19500625 0700 372r0 MacArthur Gets the Word


in Korea

It was early morning Sunday, June 25, 1950, when the telephone rang in my bedroom at the American Embassy in Tokyo. It rang with the note of urgency that can sound only in the hush of a darkened room. It was the duty officer at headquarters. "General," he said, "we have just received a dispatch from Sŏul, advising that the North Koreans have struck in great strength south across the 38th Parallel at four o'clock this morning." Thousands of Red Korean troops had poured over the border, overwhelming the South Korean advance posts, and were moving southward with a speed and power that was sweeping aside all opposition.

I had an uncanny feeling of nightmare. It had been nine years before, on a Sunday morning, at the same hour, that a telephone call with the same note of urgency had awakened me in the penthouse atop the Manila Hotel. It was the same fell note of the war cry that was again ringing in my ears. It couldn't be, I told myself. Not again! I must still be asleep and dreaming. Not again! But then came the crisp, cool voice of my fine chief of staff, General Ned Almond, "Any orders, General?"

How, I asked myself, could the United States have allowed such a deplorable situation to develop? I thought back to those days, only a short time before, when our country had been militarily more powerful than any nation on earth. General Marshall, then Army chief of staff, had reported to the Secretary of War in 1945: "Never was the strength of American democracy as evident nor has it ever been so clearly within our power to give definite guidance for our coursa * 373

e into the future of the human race." But in the short space of five years this power had been frittered away in a bankruptcy of positive and courageous leadership toward any long-range objectives. Again I asked myself, "What is United States policy in Asia?" And the appalling thought came, "The United States has no definite 'policy in Asia."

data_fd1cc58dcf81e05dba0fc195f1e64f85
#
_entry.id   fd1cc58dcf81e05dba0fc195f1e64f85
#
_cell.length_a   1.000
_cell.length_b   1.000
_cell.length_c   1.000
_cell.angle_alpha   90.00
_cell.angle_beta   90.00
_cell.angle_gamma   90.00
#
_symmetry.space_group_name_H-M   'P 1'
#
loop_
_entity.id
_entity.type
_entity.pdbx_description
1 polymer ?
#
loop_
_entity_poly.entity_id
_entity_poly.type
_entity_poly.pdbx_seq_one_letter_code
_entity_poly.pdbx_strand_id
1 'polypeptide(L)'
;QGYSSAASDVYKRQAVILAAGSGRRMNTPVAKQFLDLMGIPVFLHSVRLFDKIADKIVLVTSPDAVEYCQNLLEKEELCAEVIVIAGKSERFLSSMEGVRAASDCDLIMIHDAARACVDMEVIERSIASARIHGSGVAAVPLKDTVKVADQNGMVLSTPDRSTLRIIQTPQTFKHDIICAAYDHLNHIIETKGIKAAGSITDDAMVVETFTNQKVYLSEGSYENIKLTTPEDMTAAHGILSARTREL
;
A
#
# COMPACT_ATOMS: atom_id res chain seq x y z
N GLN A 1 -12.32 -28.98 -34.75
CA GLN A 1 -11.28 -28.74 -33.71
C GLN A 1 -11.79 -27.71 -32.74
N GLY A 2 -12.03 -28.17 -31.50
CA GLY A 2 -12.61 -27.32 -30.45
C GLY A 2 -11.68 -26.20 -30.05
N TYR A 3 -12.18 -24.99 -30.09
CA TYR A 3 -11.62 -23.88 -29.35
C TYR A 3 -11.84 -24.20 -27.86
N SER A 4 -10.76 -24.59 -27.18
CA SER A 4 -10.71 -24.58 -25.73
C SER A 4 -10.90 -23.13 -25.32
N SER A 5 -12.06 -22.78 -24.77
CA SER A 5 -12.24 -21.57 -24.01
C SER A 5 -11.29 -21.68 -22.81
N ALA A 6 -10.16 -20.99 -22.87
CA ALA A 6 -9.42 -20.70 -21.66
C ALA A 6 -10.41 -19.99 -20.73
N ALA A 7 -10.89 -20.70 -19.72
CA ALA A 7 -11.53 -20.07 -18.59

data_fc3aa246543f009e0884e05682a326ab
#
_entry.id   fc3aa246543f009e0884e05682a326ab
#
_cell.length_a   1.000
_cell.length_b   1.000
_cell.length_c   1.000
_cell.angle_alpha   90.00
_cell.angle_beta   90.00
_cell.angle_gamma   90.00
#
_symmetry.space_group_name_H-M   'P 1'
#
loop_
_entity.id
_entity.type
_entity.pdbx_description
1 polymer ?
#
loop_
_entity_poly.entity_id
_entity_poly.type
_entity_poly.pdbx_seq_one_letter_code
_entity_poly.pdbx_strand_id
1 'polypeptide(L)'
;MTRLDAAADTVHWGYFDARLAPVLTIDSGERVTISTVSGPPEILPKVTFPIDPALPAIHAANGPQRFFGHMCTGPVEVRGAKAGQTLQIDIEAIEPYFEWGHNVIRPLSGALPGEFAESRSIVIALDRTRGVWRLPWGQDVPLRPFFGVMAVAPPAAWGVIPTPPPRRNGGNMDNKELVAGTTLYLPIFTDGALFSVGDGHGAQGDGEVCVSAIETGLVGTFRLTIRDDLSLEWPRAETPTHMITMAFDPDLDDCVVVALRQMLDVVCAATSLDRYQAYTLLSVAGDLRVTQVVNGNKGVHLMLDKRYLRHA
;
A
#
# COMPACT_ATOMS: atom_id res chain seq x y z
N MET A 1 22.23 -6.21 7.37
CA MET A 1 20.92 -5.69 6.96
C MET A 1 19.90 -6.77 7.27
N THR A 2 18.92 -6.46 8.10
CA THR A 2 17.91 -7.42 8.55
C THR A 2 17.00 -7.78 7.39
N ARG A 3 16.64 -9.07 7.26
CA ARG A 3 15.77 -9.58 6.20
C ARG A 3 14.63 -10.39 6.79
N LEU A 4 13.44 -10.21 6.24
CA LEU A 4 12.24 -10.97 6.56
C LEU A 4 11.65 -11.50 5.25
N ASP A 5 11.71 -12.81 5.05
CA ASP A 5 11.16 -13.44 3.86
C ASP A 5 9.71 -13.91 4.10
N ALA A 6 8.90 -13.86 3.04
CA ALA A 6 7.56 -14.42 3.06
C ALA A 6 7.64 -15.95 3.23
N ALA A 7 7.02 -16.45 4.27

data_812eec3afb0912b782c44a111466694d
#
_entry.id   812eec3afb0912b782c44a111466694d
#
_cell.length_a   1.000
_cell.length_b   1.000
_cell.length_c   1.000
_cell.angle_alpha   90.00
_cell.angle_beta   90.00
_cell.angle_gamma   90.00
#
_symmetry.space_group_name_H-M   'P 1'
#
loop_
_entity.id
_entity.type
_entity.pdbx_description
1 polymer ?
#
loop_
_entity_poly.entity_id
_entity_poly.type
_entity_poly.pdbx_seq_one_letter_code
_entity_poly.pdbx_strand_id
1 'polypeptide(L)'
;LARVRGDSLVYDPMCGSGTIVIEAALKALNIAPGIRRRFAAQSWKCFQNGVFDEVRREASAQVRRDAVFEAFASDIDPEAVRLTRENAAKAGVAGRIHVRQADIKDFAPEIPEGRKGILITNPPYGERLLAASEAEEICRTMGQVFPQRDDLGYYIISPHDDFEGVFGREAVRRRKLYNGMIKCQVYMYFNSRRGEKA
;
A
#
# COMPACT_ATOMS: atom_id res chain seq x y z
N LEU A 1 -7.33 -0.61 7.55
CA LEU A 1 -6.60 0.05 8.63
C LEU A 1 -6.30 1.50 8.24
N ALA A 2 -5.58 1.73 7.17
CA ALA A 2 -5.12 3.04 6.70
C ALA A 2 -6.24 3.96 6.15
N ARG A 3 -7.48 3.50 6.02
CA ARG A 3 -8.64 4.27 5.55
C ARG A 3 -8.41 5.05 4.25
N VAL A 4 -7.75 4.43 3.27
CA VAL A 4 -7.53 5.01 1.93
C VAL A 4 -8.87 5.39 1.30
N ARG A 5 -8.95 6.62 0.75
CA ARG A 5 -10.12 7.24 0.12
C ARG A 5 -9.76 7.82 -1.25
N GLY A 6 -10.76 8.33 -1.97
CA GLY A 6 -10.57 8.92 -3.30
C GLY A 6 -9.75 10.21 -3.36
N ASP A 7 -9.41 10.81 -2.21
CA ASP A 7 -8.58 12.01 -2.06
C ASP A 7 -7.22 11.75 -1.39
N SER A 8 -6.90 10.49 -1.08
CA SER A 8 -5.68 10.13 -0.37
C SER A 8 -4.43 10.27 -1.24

Frustration in Korea

Dulles had returned to Tokyo and wired the Secretary of State:

Believe that if it appears the South Koreans cannot themselves contain or repulse the attack, United States forces should be used even though this risks Russian counter moves. To sit by while Korea is overrun by unprovoked armed attack would start a world war.

The only immediate military obligation involving my own forces had to do with the evacuation of 2,000 American and United Nations personnel from the area of the Korean Republic. Late on Sunday, the American Ambassador to Korea, John Muccio, asked that they be brought out. I acted immediately. Within minutes, flights of transport planes were rising off runways in Japan and ships at sea were swinging about and heading full draft toward Korean ports. When enemy aircraft began to threaten, I sent in our warplanes from Japan. The operation was successfully concluded without the loss of a single man, woman, or child.

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Geographically, South Korea is a ruggedly mountainous peninsula that juts out toward Japan from the Manchurian mainland between the Yellow Sea and the Sea of Japan. An uneven north-south corridor cuts through the rough heart of the country below the 38th Parallel, and there are highways and rail links on both the eastern and western coastal plains.

The South Koreans had four divisions along the 38th Parallel. They had been well trained, and the personnel were brave and patriotic, but they were equipped and organized as a constabulary force, not as troops of the line. They had only light weapons, no air or naval forces, and were lacking in tanks, artillery, and many other essentials. The decision to equip and organize them in this way had been made by the State Department. The argument advanced by the State Department for its decision was that it was a necessary measure to prevent the South Koreans from attacking North Korea, a curiously myopic reasoning that, of course, opened the way for a North Korean attack. It was a vital and a fatal error not to prepare South Korea to meet an attack from the north. The potential of such an attack was inherent in the fact that the North Korean force had tanks, heavy artillery, and fighter aircraft with which South Korea was not equipped.